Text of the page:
Freshman Sharon Downer is majoring in forestry. She enjoys outdoor activities and is looking forward to ski and snowboard season in Flagstaff.
Junior Jessica Hudson is double-majoring in history and political science. She loves to travel and is studying abroad in England this year.
Freshman Jose Lopez is majoring in psychology. After completing his bachelor’s degree, he intends to continue to pursue a master’s in psychology.
Scottsdale couple increases
the odds for students
Paul Blavin describes himself and his wife, Amy, as having come from “intact families.” He was never a foster child, nor was Amy. Yet the Blavins have made it their personal goal to guide the newly independent lives of aged-out foster youth onto a path toward success.
Paul’s interest in helping foster youth evolved from reading David Pelzer’s book, A Child Called “It,” and an article in the Arizona Republic about a child in foster care who was locked in a closet and abused.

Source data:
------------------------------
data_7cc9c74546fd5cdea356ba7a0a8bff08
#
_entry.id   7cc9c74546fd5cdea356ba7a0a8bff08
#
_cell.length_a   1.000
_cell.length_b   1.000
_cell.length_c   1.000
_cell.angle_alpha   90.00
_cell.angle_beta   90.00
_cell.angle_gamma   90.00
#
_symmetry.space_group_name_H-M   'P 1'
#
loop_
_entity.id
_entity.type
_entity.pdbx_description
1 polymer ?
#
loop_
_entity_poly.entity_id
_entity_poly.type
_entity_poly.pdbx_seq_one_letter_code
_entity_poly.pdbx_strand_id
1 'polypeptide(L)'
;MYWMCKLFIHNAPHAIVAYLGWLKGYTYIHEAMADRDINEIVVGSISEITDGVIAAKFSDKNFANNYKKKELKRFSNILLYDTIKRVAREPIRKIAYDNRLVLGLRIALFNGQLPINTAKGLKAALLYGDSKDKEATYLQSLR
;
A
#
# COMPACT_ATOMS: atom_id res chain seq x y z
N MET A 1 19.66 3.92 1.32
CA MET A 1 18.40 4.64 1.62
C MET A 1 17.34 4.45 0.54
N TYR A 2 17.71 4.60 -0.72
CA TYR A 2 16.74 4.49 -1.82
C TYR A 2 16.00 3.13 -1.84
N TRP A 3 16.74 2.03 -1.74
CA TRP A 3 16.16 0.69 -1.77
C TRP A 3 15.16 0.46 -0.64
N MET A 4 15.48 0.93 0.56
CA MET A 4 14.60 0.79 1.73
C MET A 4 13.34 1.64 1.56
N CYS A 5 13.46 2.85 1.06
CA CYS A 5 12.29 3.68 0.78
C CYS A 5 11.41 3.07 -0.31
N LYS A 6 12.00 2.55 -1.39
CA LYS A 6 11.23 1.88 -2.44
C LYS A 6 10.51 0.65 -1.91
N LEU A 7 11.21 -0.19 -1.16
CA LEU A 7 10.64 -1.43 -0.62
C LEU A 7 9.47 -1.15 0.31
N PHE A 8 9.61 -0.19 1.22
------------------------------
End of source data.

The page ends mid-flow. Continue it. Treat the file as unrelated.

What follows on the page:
“These children didn’t choose to be in foster care,” Paul said. “They should have a choice about their future. As wards of the state, they are all our children and our responsibility.”
He joined the Arizona Friends of Foster Children Foundation in 2001 and began establishing scholarship programs for youth around the country. The Blavins’ outreach program begins at Northern Arizona University this fall.
An entrepreneur with a bachelor’s degree from University of Michigan and a master’s degree from Harvard, Paul Blavin sees education as essential in starting young people on the right track. In his view, foster youth are the most underserved population and stand to gain the greatest from assistance.
He has confidence that the students chosen for the scholar program will excel.